Long Distance Relationships at Uni: How Do they Work?


September is a tough time for many students. Not only do they have to potentially adapt to a new city, make new friends, and take a step up with their education but they may have to make some pretty hard choices about their relationship too.

Long-distance relationships can be challenging, and rewarding, but either way they take some getting used to. To get some insight on the experiences and expectations of students across the country, accommodation provider Liberty Living surveyed 2,000 of them. Find out what they think below.

54% have experienced the long-distance lifestyle

Over half of the students surveyed either are currently, or have been, in a long-distance relationship while at university. Considering how many students make the big move to a different city it’s no surprise so many students have experienced one at some stage. Leaving a partner behind in your hometown, or embarking on journeys to different universities, is a testing time for so many reasons. As perhaps a sign of how much younger students value their relationships, 60% said that a relationship would have some bearing on where they chose to go to university- now that’s commitment.

1 in 6 don’t expect complete faithfulness

While the majority (84%) expect complete and total faithfulness from a partner when they’re in a long-distance relationship, a significant chunk is a little more open minded. 16% said they did not expect complete faithfulness, with 12% fine with flirting, and 1% even ok with one-night stands. In case you wondered, language students are the most open minded, with 20% agreeing that at a bit of flirting, or more, is fine when you’re miles apart.

40% expect at least monthly visits

Generally, students seem quite practical in their expectations- 40% said a visit once a month from partner was fine. 18-year-olds are the most demanding, with 55% expecting biweekly visits or more. It seems that the more mature you get, the less clingy you become, as ¼ of 25-year-olds said they had no problem with not seeing their partner less than once a month.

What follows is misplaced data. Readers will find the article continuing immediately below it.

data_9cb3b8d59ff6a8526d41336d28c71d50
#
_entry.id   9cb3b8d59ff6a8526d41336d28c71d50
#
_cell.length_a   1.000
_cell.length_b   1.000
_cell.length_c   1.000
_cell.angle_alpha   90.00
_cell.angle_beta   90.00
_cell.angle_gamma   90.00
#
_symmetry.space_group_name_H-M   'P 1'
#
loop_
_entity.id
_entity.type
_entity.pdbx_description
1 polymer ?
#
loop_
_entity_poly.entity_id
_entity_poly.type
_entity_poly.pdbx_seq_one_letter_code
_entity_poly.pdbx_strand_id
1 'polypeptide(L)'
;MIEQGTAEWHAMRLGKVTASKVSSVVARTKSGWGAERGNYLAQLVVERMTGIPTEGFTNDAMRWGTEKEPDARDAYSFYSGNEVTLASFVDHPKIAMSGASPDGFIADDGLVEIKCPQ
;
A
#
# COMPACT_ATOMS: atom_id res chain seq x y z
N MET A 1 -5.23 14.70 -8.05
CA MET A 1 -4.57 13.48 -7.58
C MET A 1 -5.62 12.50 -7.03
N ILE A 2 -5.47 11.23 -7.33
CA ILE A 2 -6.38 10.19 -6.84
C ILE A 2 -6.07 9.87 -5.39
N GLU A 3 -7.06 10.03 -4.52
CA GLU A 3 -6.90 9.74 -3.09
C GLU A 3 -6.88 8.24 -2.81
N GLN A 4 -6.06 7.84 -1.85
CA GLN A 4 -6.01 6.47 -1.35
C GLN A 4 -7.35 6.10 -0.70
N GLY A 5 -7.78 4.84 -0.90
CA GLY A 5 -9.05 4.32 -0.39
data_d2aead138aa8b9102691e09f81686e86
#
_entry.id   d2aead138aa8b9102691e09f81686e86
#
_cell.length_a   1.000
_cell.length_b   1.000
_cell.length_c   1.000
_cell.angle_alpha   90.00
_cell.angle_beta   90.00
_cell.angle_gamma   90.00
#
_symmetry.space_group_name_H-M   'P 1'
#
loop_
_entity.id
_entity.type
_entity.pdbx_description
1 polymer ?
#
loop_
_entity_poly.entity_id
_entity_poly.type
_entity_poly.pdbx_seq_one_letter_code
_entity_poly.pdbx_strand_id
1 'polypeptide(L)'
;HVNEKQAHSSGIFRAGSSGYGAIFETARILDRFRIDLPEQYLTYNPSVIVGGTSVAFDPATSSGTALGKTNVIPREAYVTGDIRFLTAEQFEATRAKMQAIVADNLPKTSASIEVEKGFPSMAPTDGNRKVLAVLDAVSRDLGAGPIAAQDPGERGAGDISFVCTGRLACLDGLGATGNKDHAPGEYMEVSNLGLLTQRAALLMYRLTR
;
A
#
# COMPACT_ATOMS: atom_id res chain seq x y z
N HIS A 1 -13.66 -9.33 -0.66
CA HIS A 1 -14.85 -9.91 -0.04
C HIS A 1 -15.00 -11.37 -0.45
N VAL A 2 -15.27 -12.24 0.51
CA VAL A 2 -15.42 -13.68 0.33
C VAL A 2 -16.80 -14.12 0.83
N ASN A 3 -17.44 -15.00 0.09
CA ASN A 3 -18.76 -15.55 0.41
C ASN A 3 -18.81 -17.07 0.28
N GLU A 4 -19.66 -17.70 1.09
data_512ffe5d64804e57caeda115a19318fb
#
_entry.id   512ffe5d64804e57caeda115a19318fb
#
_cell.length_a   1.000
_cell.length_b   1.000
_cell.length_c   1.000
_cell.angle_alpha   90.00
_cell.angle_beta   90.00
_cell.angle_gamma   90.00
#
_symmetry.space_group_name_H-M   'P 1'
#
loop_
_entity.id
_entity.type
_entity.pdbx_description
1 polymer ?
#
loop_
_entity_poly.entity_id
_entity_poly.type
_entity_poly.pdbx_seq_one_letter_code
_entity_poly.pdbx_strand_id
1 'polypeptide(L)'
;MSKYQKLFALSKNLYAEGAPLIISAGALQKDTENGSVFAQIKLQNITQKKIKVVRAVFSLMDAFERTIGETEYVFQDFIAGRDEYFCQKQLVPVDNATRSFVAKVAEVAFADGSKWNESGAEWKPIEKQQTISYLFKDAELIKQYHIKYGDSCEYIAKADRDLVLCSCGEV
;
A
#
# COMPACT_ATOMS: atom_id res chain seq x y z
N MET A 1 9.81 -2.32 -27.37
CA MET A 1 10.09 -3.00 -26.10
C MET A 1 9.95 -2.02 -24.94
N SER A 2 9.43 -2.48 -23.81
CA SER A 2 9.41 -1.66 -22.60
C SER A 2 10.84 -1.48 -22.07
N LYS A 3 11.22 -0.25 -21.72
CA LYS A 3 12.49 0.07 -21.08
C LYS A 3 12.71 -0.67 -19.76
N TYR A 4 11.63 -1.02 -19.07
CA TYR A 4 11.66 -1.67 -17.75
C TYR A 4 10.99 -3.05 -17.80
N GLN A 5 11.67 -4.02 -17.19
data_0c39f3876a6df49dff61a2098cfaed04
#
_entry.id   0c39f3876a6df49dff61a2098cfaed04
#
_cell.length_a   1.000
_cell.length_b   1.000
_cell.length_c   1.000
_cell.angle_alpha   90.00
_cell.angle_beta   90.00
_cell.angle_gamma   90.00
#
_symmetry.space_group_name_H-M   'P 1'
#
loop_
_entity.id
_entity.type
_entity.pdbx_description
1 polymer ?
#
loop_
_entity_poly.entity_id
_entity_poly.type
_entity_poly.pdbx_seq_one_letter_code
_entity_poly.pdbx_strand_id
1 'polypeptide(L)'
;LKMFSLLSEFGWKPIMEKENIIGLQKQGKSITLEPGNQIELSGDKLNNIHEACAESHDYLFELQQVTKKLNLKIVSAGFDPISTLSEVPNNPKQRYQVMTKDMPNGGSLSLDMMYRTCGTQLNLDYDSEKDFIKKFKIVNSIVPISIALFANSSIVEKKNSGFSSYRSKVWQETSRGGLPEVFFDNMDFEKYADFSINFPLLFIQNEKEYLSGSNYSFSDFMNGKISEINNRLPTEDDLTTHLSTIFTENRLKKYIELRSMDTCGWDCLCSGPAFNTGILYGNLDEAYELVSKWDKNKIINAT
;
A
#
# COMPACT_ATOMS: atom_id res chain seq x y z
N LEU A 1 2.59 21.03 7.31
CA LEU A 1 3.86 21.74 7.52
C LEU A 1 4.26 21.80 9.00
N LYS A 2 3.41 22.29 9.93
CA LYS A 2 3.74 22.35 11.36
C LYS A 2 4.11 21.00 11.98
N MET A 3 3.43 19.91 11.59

Students only willing to spend £21.93 and two hours and 12 minutes to see a partner

While we’re aware of just how expensive train travel can be on a regular basis, we were surprised that the average student was only willing to pay just over £20 to regularly see a partner. Travelling can be a real slog, and with commitments at university and a new social life, many students would only commit to spending just over 2 hours on regular journeys to see a partner.

If you’re a student in the UK that would leave your options severely limited. The best places to study if you’re in a long-distance relationship? Nottingham and Coventry.  Both cities are accessible from five other university cities within the budget of £21.93 and the time limit of 2 hours and 12 minutes per journey. Unsurprisingly perhaps, Belfast is the least accessible.

All relationships are different, and the transition to long distance may take time but it’s all about balance. As long as you find time to study, socialize with new friends and see your partner- there’s no reason why, with the help of technology, you can’t make the long-distance lifestyle work for both of you.